During the offseason Gay had eye surgery to correct a pretty serious vision problem, and, realizing he had to get his shooting percentages up, went to work with his personal trainer for hours each day at his old high school gym in Baltimore. As he put it to NBA.com: “Honestly, I had two bad years of shooting the ball and this last year was really bad, so I just had to go back to the basics. It wasn’t as much my eye sight as it was my form.” Unfortunately for Gay, so far his shooting percentage has only worsened.


VIDEO: Rudy Gay with the assist of the night against the Grizzlies

Hang Time One-On-One … With Rudy Gay



HANG TIME HEADQUARTERS – Rudy Gay has been through the grinder over the course of his seven-plus years in the NBA. From prized prospect to apparent franchise cornerstone to the odd man out in Memphis.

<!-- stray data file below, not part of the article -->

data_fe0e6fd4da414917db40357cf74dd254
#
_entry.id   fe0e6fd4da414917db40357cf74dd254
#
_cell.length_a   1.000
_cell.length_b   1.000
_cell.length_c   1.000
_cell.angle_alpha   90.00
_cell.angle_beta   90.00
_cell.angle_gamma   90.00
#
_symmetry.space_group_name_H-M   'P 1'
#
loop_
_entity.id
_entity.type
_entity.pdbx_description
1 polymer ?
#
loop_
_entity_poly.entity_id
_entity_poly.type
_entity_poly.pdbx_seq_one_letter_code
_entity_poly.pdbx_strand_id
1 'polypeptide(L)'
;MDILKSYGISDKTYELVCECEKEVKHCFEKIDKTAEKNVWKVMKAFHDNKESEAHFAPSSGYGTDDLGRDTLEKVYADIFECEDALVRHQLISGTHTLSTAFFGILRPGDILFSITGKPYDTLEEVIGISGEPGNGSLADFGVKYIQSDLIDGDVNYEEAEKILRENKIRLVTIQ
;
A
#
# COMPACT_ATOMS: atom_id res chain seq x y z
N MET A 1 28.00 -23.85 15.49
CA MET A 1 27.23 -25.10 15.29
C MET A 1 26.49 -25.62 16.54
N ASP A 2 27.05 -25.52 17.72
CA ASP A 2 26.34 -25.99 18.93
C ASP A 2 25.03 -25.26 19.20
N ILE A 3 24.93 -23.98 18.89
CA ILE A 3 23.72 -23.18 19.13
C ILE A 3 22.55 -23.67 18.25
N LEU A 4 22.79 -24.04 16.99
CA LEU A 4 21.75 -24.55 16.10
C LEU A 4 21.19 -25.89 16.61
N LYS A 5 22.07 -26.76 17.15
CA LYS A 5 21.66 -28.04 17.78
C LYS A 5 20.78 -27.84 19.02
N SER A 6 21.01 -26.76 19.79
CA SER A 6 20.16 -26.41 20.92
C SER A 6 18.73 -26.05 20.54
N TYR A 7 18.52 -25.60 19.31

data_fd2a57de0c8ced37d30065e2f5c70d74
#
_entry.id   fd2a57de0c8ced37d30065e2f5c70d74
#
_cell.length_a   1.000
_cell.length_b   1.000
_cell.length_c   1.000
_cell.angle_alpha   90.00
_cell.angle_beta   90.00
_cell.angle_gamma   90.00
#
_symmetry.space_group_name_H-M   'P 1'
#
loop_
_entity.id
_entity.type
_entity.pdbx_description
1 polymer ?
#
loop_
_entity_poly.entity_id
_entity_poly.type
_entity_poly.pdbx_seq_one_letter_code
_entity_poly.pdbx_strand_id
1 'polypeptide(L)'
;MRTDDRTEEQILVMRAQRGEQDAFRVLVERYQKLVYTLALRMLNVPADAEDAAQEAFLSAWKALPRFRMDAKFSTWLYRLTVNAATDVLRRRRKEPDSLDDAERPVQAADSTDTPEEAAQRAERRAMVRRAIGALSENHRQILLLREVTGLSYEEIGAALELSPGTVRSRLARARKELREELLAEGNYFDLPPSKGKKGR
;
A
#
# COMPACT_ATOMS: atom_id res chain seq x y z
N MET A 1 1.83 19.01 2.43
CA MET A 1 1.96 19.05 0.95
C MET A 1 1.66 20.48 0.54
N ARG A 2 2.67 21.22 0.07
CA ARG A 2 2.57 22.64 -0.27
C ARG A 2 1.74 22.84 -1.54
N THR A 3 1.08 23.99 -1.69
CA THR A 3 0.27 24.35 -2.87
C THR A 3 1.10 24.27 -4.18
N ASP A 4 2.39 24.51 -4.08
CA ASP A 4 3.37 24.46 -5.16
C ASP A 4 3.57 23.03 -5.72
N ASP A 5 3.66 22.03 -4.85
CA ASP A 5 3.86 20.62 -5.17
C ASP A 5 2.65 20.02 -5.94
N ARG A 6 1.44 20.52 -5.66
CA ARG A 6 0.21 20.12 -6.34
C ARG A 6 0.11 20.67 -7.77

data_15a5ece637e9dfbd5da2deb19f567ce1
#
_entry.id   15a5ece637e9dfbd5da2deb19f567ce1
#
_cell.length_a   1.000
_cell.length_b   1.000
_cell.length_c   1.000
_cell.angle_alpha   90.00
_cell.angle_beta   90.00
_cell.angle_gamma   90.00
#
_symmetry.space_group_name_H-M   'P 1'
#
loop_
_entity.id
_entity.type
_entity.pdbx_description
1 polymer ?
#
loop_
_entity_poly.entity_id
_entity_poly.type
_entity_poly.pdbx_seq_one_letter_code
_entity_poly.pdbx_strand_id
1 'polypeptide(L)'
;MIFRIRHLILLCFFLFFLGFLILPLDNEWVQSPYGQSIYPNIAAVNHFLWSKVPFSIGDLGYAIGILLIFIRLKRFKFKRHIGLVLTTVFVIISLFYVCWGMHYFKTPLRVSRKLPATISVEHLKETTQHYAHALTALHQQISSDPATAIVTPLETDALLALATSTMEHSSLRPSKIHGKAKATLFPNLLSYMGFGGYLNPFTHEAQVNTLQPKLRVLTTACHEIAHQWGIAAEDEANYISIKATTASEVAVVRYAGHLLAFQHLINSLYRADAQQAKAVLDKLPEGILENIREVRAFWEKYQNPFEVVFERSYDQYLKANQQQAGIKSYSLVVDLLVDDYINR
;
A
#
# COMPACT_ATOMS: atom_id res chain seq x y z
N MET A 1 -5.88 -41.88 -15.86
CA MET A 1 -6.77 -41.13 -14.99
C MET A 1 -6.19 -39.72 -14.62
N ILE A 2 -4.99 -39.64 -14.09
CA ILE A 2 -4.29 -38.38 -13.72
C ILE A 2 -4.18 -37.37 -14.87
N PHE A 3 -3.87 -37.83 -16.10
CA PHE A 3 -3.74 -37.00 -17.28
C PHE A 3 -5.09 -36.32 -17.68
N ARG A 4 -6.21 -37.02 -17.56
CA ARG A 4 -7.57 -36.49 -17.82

A trade to Toronto last season, however, put a new spin on Gay’s career. He went from odd man out to welcomed with open arms by Raptors fans. Now all he has to do is lead them to the promised land (the playoffs) to finish the story … right?

Well, it’s never that easy. Especially not for a player with the combination of size, skill and athleticism Gay possesses. In a league with a fleet of elite wing players, guys like LeBron James, Kevin Durant, Carmelo Anthony and even newcomers like Paul George, Gay is still working to make a place for himself in that crowded field.

He discusses all of that and more in the latest installment of Hang Time One-On-One, where we dive a little deeper with the stars, role players, movers and shakers in the NBA:



VIDEO: Hang Time’s One-on-One conversation with the Raptors’ Rudy Gay